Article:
Group win battle to strip off at Irish beach
NUDISTS could be coming to a beach near you as new laws get the green light, the Sunday World has learned.
The naturist lovers will soon have their own designated sections of beaches, as the government is expected to approve legislation decriminalising public nudity in certain circumstances.
President of the Irish Naturist Association (INA) Pat Gallagher revealed that the Law Reform Commission has recommended that public nudity will only be an offence if it involves a sex act or is intended to cause offence.
As it stands, it is illegal for people to be nude in public, even on quiet stretches of beaches.
This week, Wexford Mayor Ger Carthy warned naturists that they will face arrest if they turn up unannounced on beaches after nudists visited the world-
famous Curracloe beach last Sunday.
The beach hit the headlines in January when the Sunday World revealed pictures of the INA taking part in naked hurling on a secluded section of the strand made famous in the movie Saving Private Ryan.
However, Pat Gallagher, who is based in Co. Roscommon, revealed nudists will soon be able to shed their clothes without fear of arrest once new legislation is passed.
“Unless you are committing a sexual act or absolutely intend to offend, it won’t be illegal. Going on a quiet section of beach, where there’s not too many people around, you’re not out to offend anyone, you’re just there to enjoy yourself.
“Just before the government fell, the Law Reform Commission put forward this document and that has just got to be implemented in the Dáil.”
He said the INA has approached councils in the past asking for designated “clothes optional” sections of beaches.
While many councils were open to the idea, they said they were unsure if they would be legal under current legislation.
“When this is brought in we can go back to the councils again. It’s looking good. It doesn’t mean we’re going to go to Dollymount on a Sunday afternoon in front of thousands of people and children. It’s about finding our own little space somewhere and a signpost saying ‘nude bathers may be seen beyond this point’. If you are offended by nudity, you don’t have to go to that area.”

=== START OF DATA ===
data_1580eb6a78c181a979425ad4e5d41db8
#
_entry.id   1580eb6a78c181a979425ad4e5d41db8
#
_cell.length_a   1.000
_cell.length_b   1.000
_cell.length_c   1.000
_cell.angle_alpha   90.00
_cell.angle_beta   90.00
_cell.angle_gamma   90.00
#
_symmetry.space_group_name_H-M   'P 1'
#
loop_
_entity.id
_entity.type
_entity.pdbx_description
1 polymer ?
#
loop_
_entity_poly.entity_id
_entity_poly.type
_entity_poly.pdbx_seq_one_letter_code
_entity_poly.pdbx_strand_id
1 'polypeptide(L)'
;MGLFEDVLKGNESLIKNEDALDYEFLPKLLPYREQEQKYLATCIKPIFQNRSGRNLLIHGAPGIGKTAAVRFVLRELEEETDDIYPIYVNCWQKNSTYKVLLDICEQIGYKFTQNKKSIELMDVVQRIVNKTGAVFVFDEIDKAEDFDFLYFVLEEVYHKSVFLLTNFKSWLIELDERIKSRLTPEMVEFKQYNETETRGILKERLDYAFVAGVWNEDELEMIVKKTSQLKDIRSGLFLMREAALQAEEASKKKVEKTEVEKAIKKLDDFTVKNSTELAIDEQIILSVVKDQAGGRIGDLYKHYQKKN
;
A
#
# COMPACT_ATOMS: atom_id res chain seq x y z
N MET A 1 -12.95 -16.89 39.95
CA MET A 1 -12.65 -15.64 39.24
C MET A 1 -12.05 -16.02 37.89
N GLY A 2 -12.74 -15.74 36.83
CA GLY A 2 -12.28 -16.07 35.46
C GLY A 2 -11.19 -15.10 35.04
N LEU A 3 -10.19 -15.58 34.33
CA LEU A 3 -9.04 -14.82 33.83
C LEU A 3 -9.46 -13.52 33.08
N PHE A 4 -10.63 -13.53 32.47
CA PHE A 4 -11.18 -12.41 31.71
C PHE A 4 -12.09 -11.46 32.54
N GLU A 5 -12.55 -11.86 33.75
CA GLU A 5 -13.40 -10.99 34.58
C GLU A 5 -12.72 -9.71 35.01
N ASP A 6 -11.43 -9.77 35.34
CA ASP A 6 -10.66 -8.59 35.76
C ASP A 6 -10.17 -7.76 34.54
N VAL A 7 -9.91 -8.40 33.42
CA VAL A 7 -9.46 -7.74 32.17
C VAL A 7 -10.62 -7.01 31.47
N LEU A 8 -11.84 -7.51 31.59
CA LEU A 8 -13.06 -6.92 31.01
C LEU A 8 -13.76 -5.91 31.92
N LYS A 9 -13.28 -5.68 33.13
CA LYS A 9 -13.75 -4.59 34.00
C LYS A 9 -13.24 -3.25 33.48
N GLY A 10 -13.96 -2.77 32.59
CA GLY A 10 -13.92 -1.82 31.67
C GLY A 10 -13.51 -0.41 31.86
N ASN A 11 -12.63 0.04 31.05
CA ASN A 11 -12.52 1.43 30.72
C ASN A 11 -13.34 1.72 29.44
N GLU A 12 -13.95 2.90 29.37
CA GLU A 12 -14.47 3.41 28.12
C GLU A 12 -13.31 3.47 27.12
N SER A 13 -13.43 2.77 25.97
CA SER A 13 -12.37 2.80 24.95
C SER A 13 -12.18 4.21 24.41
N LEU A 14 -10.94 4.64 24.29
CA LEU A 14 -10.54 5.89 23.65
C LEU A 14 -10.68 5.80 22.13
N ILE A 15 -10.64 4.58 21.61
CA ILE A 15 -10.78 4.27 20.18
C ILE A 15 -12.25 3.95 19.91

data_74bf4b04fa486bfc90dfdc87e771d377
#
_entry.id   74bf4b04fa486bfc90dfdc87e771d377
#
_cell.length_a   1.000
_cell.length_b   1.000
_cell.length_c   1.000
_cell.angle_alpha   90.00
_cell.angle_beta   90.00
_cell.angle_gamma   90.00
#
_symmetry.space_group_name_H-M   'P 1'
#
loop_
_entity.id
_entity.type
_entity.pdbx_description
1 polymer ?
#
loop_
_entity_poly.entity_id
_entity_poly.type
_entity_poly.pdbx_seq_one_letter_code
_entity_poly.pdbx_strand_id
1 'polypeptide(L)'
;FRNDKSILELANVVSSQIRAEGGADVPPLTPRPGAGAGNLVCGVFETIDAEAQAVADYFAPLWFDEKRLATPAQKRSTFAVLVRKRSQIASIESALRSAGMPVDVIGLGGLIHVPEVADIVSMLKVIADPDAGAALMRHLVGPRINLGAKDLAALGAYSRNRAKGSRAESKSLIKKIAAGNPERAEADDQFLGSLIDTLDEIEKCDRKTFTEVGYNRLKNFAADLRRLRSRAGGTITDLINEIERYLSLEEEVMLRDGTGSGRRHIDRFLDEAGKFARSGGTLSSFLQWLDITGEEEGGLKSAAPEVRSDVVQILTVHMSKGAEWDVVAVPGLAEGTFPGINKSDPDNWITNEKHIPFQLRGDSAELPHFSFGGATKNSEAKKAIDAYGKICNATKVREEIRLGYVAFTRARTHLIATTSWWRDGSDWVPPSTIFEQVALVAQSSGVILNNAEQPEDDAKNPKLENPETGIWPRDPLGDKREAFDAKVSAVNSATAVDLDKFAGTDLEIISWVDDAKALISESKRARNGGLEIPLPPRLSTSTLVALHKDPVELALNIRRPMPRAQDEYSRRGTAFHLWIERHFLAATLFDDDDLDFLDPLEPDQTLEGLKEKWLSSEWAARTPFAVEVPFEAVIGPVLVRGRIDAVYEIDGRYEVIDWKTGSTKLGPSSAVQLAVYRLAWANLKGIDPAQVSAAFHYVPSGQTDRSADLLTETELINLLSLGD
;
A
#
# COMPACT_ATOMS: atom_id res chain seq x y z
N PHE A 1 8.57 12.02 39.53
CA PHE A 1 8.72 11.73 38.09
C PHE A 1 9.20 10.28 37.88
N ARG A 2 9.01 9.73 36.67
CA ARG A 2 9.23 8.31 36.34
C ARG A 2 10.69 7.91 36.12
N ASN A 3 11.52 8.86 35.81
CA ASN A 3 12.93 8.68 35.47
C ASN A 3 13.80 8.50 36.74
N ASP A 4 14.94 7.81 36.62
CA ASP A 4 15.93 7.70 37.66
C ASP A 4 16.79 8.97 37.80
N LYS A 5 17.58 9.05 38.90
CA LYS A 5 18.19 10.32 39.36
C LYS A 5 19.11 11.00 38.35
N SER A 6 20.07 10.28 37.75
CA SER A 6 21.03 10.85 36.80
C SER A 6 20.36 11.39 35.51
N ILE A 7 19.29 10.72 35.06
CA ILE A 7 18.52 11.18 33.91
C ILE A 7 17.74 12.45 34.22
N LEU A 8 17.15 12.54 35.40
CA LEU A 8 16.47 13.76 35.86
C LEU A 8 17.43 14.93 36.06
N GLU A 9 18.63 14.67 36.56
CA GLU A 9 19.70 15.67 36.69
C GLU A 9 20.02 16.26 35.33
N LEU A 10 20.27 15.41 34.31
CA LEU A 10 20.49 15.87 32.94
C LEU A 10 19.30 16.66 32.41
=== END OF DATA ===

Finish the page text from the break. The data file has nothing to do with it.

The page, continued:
Pat told how there are around 300 signed-up members of the INA, but many more non-members secretly travel abroad for nudist holidays.
“It’s one of the fastest-growing markets in the world. There are many companies organising trips to various naturist places. It’s all promoted by government and it’s a huge business,” he said.
“Irish people can take their two-week holidays and their neighbours think they’re just going to France or wherever and don’t know anything about what they’re doing.
“I go down to a nudist place in Spain and I meet a good few Irish people. When I ask if they’d go on a beach in Ireland or join the organisation, they’d say, ‘oh no, we wouldn’t do that’.
“I suppose there’s a fear of neighbours finding out. It’s inherent in our psyche.”
Pat said all his neighbours in Roscommon know he’s a nudist and they don’t treat him any differently.
“As I’m speaking to you now, I’m standing in my garden in a pair of flip-flops and that’s all I’m wearing. It’s quite pleasant here at the moment and I’m doing a few chores, so I just took off my clothes and it’s quite comfortable.
“All my neighbours and people around here know we’re naturists and we get no problem from anybody. Nobody shuns us. We’re quite popular in the area.
He said he got into naturism in the 1970s while holidaying in Wexford with his wife. They were on a quiet stretch of beach and they decided to ditch their swimming trunks.
“I realised I never needed the wet trunks, so we just evolved into it like that,” he explained.
He soon joined the association, but said back then it was very much an underground movement.
“There was more of a negative reaction then. When I joined it was like a secret society. It was hush, hush. People didn’t use full names and if we were producing a newsletter it would be initials only.
“Over the years, myself and another guy were more open about putting it out there and talking to the media. We brought it out there. I know I’m not doing anything wrong.”
The INA regularly organises events around the country, such as the visit to Curracloe and a recent walk through woods in Wicklow. They also hold swimming events in indoor pools on a weekly basis.
“There are events on all the time. Last weekend was World Naked Gardening Day and they went to Wicklow with a crowd. They do a lot of stuff.”
The INA even hosts an annual meeting in a hotel where clothes are optional.
“Nudity is optional in the meeting rooms and at selected times at the swimming pool and spa and so on. The hotel management is fine with it,” said Pat.
“We’re all born naked. I don’t know why anyone would want to criminalise nudity. Even if someone is a religious person, we can say we’re made in the image of your God.
“Then people say ‘what about the children?’ Our children grew up going to naturist events and they grew up to be healthy human beings. They don’t have the hang-ups some people might have.
“They don’t have to wonder what’s under a girl’s blouse because they know what’s under a girl’s blouse. There’s no mystery there, it’s just normal.”
He encouraged anyone interested to get involved, adding: “Once you try it there’s no going back.”